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'Who'll be interested in reading about Manmohan Singh after polls?'

May 08, 2014 12:28 IST

‘While some allege the book (The Accidental Prime Minister) has been sponsored by the opposition, others believe the prime minister himself commissioned the book. Dr Singh has got absolutely nothing to do with the book.’

'I wouldn’t have been fair to either Dr Singh or my readers had I not written what I have...'

Sanjaya Baru, Manmohan Singh’s former media advisor and author of The Accidental Prime Minister, defends his controversial memoir at the book's release in Mumbai on Wednesday evening. 

It is arguably the most controversial book this election season.

It is well on its way to become a bestseller.

It has earned its author more fame than all his previous assignments.

The Accidental Prime Minister, a tell-all memoir on Manmohan Singh’s government, has generated diverse reactions since its release last month.

While the Prime Minister’s Office expectedly denounced it as 'fiction', there are others who have appreciated the book for its honest approach.

On Wednesday, at the book’s launch in Mumbai, author Sanjaya Baru sat explaining (rather, defending) his work -- and the reactions it has generated -- in front of a gathering of intellectuals and the fourth estate.

“Why should I defend my book?” he asked, adding, “An author’s job is to write a book, not defend it. It is up to the reader to like it or not like it.”

Baru, Dr Singh’s media advisor and chief spokesperson from 2004 to 2008, explained that many have reacted to the book without having read it.

“In a bigger sense it is the introduction and the epilogue that you can call critical. Both were written later, what you can call an afterthought in a practical sense,” he said. “But they are outside of the main thrust of the book. It’s fascinating that there’s so much focus on them than the actual book.”

“I wouldn’t have been fair to either Dr Singh or my readers had I not written what I have in the introduction. It was written more as a gesture of fairness to the subject of the book,” reasoned Baru.

“On the other hand the epilogue, a gesture of fairness to the reader, tells you my view of what happened after 2009, after I had left the Prime Minister’s Office, that is.”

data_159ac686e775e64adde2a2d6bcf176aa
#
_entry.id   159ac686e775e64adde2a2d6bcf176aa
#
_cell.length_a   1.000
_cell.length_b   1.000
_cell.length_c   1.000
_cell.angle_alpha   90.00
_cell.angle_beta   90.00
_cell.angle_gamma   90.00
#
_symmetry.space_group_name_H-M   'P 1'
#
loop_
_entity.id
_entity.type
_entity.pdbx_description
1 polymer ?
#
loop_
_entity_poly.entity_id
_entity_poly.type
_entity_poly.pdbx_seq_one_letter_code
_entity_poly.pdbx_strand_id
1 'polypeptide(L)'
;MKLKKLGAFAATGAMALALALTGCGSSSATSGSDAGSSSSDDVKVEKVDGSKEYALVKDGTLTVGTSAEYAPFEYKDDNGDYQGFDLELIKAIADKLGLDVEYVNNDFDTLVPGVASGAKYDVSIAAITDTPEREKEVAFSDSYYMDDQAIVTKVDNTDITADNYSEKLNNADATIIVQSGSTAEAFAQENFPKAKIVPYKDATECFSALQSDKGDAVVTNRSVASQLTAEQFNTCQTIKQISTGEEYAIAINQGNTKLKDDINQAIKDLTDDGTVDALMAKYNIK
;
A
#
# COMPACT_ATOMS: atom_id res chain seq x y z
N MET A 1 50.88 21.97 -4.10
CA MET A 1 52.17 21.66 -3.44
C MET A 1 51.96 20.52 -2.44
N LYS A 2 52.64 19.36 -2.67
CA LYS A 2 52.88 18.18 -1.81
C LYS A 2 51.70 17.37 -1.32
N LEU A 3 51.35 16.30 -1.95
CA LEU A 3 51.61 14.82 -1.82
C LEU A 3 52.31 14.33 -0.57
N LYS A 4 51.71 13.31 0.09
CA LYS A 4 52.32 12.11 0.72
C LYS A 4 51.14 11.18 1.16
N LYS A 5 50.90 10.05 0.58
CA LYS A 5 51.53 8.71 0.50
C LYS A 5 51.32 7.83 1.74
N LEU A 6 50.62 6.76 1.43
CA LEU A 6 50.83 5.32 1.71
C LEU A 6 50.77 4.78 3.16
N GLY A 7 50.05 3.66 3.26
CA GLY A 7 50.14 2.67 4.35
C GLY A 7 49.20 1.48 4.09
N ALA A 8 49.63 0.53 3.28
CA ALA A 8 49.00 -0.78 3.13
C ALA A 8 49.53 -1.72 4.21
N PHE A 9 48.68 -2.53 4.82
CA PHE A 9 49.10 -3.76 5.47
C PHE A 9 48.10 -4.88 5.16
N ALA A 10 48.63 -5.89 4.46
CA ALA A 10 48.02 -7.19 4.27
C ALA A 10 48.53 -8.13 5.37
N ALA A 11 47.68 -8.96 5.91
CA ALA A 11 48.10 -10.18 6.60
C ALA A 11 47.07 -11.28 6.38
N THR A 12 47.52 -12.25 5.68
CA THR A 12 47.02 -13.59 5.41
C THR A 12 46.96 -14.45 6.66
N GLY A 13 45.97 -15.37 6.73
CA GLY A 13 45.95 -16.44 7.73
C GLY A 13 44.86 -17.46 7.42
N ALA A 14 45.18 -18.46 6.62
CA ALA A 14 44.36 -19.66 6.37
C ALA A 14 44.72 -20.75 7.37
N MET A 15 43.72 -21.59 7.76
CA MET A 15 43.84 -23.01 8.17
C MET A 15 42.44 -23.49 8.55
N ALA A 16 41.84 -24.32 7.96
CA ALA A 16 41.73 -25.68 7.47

The first-time author, currently serving as director for Geo-Economics and Strategy at the International Institute of Strategic Studies, admitted he was taken aback by the criticism that came in from various quarters

“I was surprised with the extreme reactions, both the positive and the negative ones. But what amazed me even more was that the book became so popular,” he said. “I had never expected it to be a popular book.”

“I would have been quite happy if a couple of thousands (people) would have read it. I also didn’t expect the kind of criticism I got, mostly personal attacks. After all it’s a democracy and everyone has the right to express his opinion.”

When quizzed about the timing of the book’s release -- coinciding with the general elections -- Baru offered a pragmatic response. “There was the view, of both the publishers and my friends, as to who’ll be interested in reading about Manmohan Singh after the election, let alone buy the book,” he explained, before narrating an anecdote.

“On the morning the book was out, somebody from my publisher’s (Penguin) office contacted Arnab Goswami (of Times Now) regarding the possibility of an interview,” recalled Baru.

“His reaction was similar to how most potential readers would have reacted. He said, “Who’s interested in Manmohan Singh? The news is about Narendra Modi and Rahul Gandhi.”

“It is only when the PMO criticised the book that I got a call from him to make an appearance on the channel.”

“Ever since the book’s release there have been many conspiracy theories doing the rounds. While some allege the book has been sponsored by the opposition (Bharatiya Janata Party), others believe the prime minister himself commissioned the book, as most of it seems like a eulogy.”

“Dr Singh has got absolutely nothing to do with the book. He didn’t even know I was writing the book till I actually finished it,” clarified Baru.

“Therefore, it is completely my responsibility. But conspiracy theories keep circulating and there’s nothing we can do about it.”

The author, while claiming it was he who predicted, in one of his columns back in 1999, that Dr Singh was Mrs (Sonia) Gandhi's sole option -- for the country’s top job -- should the Congress come to power, reiterated that his book is an empathetic portrayal of the outgoing prime minister and far more balanced than it is being perceived.

“In my view the book is objective, saying both the good and the bad things,” he explained.

“It talks about one of the greatest experiment in Indian politics that worked for the first five years -- never before in history had our country posted an average growth rate (8.5 per cent) for five straight years, and failed in the next five,” he continued, adding, “It’s more value-laden.”

Baru also refuted all suggestions about him taking up another offer in the PMO in case the Modi government wants him. “In my entire career I've never returned to a job after I have left it,” he concluded.

Image: Sajaya Baru was Prime Minister Manmohan Singh's media advisor and chief spokesperson from 2004 to 2008.

Get your copy of 'The Accidental Prime Minister' here

Bikash Mohapatra in Mumbai